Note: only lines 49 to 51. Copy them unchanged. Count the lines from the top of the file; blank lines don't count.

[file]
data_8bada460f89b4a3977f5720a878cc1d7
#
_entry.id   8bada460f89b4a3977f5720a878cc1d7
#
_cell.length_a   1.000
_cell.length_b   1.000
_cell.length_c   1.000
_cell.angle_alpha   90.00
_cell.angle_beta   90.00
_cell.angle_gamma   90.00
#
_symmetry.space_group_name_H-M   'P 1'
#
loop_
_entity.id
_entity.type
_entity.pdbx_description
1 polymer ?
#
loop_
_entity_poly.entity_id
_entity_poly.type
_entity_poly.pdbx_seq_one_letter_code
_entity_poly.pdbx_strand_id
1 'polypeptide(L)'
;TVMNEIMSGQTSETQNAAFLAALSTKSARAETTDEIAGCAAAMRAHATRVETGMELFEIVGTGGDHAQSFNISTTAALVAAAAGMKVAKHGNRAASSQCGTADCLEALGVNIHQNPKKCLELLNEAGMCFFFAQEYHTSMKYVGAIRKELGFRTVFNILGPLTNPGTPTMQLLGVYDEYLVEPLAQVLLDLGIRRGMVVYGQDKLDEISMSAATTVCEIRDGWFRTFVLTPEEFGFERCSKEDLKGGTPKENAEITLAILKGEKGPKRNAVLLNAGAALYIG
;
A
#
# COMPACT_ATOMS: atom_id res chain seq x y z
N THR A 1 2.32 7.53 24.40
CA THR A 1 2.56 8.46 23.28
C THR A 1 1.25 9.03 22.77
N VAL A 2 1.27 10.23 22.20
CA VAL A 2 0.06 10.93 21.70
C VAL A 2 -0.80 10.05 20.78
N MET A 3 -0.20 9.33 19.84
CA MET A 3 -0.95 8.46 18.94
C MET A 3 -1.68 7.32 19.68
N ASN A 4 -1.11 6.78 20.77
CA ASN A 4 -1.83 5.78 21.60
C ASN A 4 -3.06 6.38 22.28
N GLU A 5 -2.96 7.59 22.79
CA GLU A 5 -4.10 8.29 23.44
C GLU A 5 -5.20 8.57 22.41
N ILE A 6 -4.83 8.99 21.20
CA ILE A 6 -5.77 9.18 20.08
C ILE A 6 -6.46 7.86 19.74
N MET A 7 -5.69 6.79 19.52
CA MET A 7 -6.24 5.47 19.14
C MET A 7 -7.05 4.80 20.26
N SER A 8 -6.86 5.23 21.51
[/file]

N MET A 7 -5.69 6.79 19.52
CA MET A 7 -6.24 5.47 19.14
C MET A 7 -7.05 4.80 20.26